Not all of these details may have been clear to U.S. authorities at the time, but the FBI possessed a substantial amount of evidence that would have made Khalifa an important witness (at the least) in the Bojinka case, the second World Trade Center trial and possibly the Oklahoma City bombing as well.
Although subsequent investigations have yet to demonstrate a concrete link between the Manila cell and the Oklahoma City bombing, the investigation had barely begun by the time Khalifa returned to immigration court -- and at least two investigative leads linking back to Khalifa were already on the table.
On April 26, 1995, Khalifa appeared in court again, reversing his previous position and requesting that he be immediately deported to Jordan. In exchange for his cooperation, the INS agreed to strike any allegations of terrorism from his U.S. record, according to newspaper accounts of the proceedings.
On May 5, 1995, UPI published the following report:
The Immigration and Naturalization Service has deported a Saudi Arabian national to Jordan, where he has been convicted in absentia of bankrolling terrorist attacks on public theaters, officials confirmed Friday.
In Reality, Khalifa Remained In U.S. Custody Until AugustThe Bureau of Prisons document obtained by INTELWIRE appears to refute the INS statement that Khalifa had been turned over to Jordan. (The exact wording of the INS statement was not available at the time of this posting.)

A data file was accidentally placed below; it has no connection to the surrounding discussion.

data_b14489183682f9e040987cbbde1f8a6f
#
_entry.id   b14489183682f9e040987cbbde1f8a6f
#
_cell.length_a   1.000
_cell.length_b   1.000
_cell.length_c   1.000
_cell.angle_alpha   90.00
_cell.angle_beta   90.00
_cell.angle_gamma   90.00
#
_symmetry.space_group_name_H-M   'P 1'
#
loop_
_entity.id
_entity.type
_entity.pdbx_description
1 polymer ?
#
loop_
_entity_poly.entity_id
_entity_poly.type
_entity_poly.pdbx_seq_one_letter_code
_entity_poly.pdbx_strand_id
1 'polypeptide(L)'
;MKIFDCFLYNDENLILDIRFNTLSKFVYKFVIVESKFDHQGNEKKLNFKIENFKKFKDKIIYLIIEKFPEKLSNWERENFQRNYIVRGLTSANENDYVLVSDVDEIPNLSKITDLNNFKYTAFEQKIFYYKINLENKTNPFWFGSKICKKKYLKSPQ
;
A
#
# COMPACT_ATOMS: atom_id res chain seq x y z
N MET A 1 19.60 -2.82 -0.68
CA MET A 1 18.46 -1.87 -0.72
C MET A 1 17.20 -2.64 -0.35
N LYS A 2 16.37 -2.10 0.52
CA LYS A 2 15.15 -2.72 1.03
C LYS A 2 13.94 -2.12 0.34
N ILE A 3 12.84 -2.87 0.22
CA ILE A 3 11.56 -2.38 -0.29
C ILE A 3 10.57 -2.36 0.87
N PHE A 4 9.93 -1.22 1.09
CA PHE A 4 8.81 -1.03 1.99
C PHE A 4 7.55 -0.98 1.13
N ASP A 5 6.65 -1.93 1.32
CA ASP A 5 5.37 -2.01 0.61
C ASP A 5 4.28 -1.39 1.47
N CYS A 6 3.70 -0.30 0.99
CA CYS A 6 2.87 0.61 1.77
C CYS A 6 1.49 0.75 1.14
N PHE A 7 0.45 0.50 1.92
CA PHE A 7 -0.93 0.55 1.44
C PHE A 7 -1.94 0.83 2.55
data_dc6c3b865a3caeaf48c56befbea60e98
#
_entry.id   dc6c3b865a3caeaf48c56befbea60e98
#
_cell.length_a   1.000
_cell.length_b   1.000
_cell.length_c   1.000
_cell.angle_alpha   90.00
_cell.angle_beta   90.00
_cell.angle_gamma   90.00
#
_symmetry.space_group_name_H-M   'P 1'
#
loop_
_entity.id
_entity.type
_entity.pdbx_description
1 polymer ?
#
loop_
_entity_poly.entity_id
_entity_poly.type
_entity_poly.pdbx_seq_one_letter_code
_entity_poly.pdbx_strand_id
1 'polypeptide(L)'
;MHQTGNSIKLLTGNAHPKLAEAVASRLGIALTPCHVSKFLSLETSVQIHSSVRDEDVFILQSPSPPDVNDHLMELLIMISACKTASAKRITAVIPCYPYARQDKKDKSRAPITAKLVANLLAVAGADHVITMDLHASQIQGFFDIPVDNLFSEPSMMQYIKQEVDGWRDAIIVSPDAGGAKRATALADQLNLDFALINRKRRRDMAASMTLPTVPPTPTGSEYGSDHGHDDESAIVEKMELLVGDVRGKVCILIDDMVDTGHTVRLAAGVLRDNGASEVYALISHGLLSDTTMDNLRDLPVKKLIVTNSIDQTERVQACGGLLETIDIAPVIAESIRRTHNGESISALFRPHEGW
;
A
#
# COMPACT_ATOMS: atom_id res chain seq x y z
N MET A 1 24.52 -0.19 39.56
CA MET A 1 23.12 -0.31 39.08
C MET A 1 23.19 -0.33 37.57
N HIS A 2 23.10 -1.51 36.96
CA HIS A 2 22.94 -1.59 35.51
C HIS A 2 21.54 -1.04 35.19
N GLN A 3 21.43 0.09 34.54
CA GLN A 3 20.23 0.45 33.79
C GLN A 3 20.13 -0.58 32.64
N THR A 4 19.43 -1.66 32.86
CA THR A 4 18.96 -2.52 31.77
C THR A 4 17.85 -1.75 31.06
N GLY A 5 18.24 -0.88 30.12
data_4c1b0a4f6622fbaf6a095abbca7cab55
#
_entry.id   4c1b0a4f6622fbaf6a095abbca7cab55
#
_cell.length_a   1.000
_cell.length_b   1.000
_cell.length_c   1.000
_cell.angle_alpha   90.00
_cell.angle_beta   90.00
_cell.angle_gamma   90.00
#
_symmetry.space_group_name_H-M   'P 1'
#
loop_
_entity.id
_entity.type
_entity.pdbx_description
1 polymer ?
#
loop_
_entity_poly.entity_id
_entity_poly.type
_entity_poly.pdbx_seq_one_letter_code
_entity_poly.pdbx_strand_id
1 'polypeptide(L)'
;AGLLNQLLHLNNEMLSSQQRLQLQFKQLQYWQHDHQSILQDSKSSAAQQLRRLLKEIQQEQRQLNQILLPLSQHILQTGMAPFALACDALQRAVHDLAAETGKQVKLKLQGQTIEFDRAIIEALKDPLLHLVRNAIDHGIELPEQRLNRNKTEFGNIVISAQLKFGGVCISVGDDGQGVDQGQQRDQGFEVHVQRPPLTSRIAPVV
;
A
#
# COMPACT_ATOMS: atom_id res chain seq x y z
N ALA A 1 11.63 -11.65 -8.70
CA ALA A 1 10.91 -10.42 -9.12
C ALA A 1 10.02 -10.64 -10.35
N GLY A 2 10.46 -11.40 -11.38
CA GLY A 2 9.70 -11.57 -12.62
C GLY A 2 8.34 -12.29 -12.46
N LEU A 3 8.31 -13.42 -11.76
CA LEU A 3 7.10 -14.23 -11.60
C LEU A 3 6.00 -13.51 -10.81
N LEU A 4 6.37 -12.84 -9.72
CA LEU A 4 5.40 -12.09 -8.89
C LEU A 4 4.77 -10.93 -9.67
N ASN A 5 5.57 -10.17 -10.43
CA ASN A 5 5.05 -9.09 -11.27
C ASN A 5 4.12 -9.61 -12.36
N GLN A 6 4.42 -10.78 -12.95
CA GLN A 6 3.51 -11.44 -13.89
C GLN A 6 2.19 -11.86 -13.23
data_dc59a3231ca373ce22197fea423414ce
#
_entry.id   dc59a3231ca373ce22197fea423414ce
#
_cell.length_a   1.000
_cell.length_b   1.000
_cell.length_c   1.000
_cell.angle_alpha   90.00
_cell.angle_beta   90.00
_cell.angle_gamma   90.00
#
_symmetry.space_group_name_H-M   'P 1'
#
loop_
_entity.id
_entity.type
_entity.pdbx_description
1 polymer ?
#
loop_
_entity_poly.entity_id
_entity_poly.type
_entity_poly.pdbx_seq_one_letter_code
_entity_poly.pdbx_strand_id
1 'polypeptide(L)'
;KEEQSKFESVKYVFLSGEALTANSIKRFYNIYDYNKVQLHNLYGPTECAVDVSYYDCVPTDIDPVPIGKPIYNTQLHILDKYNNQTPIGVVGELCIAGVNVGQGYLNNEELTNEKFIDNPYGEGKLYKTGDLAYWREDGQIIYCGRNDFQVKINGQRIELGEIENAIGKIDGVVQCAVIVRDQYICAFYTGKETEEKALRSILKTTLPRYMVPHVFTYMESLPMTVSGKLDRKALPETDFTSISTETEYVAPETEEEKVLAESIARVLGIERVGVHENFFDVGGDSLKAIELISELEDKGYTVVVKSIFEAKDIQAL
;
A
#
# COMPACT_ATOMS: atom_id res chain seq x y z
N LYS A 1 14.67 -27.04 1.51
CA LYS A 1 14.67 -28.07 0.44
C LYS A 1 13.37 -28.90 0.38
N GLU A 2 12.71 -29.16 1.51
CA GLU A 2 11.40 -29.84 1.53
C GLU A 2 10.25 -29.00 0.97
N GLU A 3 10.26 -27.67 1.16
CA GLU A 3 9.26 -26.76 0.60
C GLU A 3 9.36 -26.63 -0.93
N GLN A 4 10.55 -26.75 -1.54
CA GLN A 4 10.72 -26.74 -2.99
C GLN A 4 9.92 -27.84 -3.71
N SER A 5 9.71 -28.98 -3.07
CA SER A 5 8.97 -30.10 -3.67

The BOP document contains an entry for May 3, 1995, indicating that Khalifa had been transferred to an "in-transit facility." According to a BOP document obtained from the agency's Web site, " 'IN TRANSIT' means the inmate has been moved from a BOP facility, and may or may not be returned."
The facility to which Khalifa was transferred was designated "4-I." When contacted, two BOP spokespersons confirmed that the designation indicates Khalifa was being held in custody by another agency of the U.S. government, but neither source would disclose the identity of that agency. Both spokespersons said the meaning of the 4-I designation was "not public information." There is no indication of whether the detention was voluntary or involuntary.
Khalifa was detained with "4-I" status until August 31, 1995, at which point his status was changed to "P95" after an action designated "release." Both BOP spokespersons refused to disclose the meaning of the P95 designation, but one of them indicated that the final two entries on the inmate data record appear to indicate Khalifa's transfer to the custody of a foreign government.
Both spokespersons concurred that the form indicates Khalifa remained in U.S. custody until Aug. 31, 1995. A followup FOIA request for the meaning of the 4-I and P95 facility codes had not received a response at the time of this posting.
9/11 Commission QuestionsAfter his return to Jordan, Khalifa was cleared of all charges after a witness in the movie theater bombings recanted his previous testimony. Khalifa was freed and lives freely in Saudi Arabia today, where he runs a seafood restaurant in Jeddah, according to media reports. In media reports and civil court filings as recent as 2004, Khalifa has denied ever having any ties to terrorist activity.